As it expands its footprint, Moderna reaches deal to commercialize Covid-19 vaccine doses in Middle East
While the UAE leads the world with the highest percentage of residents vaccinated, neighboring Saudi Arabia — home to nearly 35 million people — has lagged behind significantly. On Friday, Moderna announced that it has partnered with the Saudi pharmaceutical company Tabuk to commercialize its jab and future variant-specific boosters in the country.
Tabuk will hold marketing authorization for the vaccine in Saudi Arabia, and the agreement gives them the possibility of distributing future Moderna mRNA products.
Saudi Arabia has vaccinated just 6% of its population. The country has had a steady number of around 1,000 cases per day since May 20. Since the start of the pandemic, 7,503 Saudi Arabians have died from the virus, while 461,000 people have tested positive.
“As part of our role and mission in Tabuk to deliver unique health solutions and preserve lives for the people of Saudi Arabia and countries we operate in especially during the current pandemic, our partnership with Moderna comes in as an evident choice to further support our mission in line with Saudi vision 2030 regarding biotechnology in association with such a distinguished & renowned company as Moderna,” said Mohammed Alhagbani, the president of Astra Industrial Group, which owns Tabuk.
Moderna has been busy. The company announced a plan to produce as many as 3 billion doses of its vaccine per year, in a move that CEO Stéphane Bancel said in an interview with Endpoints News was driven by the company’s sense of obligation in helping the rest of the world with vaccines. At the start of May, though it was late to the party, Moderna pledged 500 million doses to Gavi, the vaccine alliance.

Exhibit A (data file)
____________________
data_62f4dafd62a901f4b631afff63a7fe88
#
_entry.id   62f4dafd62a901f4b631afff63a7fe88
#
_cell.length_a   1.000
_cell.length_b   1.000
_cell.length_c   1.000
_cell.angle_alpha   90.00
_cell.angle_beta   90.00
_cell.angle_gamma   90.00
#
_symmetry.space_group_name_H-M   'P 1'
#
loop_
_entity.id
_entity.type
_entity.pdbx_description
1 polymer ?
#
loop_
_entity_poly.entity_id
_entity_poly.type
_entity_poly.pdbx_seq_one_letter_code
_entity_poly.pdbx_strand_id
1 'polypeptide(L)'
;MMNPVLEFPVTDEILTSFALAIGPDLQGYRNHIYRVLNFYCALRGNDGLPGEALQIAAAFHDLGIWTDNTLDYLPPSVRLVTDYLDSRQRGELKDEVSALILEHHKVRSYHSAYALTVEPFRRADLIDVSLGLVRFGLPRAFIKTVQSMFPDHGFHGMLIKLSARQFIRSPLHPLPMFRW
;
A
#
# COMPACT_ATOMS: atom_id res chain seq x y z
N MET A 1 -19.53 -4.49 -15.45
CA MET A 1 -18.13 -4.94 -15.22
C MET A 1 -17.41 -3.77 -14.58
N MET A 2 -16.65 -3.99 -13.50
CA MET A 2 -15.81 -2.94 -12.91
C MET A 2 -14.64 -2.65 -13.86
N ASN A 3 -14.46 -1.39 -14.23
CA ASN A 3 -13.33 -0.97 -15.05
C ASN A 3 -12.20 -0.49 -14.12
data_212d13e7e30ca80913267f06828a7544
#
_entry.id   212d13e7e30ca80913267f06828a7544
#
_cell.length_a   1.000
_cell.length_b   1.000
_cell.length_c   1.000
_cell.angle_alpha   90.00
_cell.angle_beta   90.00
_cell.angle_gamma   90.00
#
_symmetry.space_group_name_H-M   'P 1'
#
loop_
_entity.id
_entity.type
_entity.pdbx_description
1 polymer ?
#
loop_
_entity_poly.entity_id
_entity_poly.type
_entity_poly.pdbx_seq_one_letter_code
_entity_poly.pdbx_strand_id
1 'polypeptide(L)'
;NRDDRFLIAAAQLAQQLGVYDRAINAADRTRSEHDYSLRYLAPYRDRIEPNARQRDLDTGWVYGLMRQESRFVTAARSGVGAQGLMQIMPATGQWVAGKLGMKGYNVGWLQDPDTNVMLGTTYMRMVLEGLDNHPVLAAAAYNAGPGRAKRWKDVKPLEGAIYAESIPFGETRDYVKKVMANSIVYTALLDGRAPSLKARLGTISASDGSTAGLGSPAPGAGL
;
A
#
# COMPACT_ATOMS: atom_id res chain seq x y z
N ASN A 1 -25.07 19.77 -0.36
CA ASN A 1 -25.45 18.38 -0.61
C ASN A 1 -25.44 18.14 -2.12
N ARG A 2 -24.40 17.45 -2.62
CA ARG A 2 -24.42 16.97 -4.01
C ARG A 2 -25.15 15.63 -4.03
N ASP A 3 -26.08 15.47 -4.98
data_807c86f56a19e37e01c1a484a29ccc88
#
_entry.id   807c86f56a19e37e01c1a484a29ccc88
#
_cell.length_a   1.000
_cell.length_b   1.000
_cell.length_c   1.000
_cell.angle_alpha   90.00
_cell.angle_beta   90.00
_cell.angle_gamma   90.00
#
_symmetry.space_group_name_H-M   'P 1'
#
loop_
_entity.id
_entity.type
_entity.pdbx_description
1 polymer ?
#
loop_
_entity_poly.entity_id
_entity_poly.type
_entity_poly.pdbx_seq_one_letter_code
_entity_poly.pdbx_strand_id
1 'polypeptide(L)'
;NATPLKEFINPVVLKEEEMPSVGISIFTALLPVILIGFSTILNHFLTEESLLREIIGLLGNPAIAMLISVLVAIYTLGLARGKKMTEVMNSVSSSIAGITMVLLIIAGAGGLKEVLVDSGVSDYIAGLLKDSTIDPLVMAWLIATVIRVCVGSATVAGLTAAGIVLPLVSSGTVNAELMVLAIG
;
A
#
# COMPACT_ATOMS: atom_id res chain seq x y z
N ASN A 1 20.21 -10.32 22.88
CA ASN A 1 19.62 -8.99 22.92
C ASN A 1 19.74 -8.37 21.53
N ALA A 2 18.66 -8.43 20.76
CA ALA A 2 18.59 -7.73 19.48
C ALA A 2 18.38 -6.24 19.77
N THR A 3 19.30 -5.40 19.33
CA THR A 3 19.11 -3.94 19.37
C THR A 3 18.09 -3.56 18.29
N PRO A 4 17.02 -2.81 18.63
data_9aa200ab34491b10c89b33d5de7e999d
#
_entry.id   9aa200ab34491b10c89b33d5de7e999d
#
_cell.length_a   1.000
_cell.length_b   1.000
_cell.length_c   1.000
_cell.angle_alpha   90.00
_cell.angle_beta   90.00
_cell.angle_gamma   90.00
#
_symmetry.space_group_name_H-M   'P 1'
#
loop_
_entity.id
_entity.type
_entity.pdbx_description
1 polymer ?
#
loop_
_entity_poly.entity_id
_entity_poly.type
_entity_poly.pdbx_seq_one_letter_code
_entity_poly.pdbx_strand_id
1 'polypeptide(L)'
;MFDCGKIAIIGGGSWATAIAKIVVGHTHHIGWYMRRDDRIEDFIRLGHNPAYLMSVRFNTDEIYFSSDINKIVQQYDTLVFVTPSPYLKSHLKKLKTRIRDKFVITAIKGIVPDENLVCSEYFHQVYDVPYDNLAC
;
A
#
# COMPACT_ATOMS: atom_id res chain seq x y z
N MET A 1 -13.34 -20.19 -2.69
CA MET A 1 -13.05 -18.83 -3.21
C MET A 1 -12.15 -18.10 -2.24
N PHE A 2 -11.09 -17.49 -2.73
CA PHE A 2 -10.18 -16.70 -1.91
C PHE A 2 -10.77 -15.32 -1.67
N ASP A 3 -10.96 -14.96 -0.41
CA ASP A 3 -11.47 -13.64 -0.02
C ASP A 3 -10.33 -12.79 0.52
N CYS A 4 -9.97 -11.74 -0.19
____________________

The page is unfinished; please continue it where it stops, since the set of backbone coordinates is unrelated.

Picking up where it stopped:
Since then, it’s announced partnerships to manufacture vaccines in Spain, South Korea, Australia and Switzerland, as well as bolstered its US operations with expansions in Massachusetts. Just Thursday, Moderna filed for emergency use authorization to get its vaccine in the arms of teens between the ages of 12 and 17. Earlier that week, it filed for authorization with EU and Canadian regulators as well.
The company announced in May that its Phase II/III study of the vaccine in adolescents met the primary endpoints in nearly 2,500 patients and showed an efficacy of 100% against severe symptomatic Covid-19. The trial also looked at milder cases than were examined in the adult study, since children are less likely to develop serious side effects. The study found that the vaccine was 93% effective at stopping mild cases 14 days after patients were dosed with their first shot.
A previous version of this story stated that Moderna and Magenta had reached a deal to manufacture vaccines in Saudi Arabia. That has been corrected.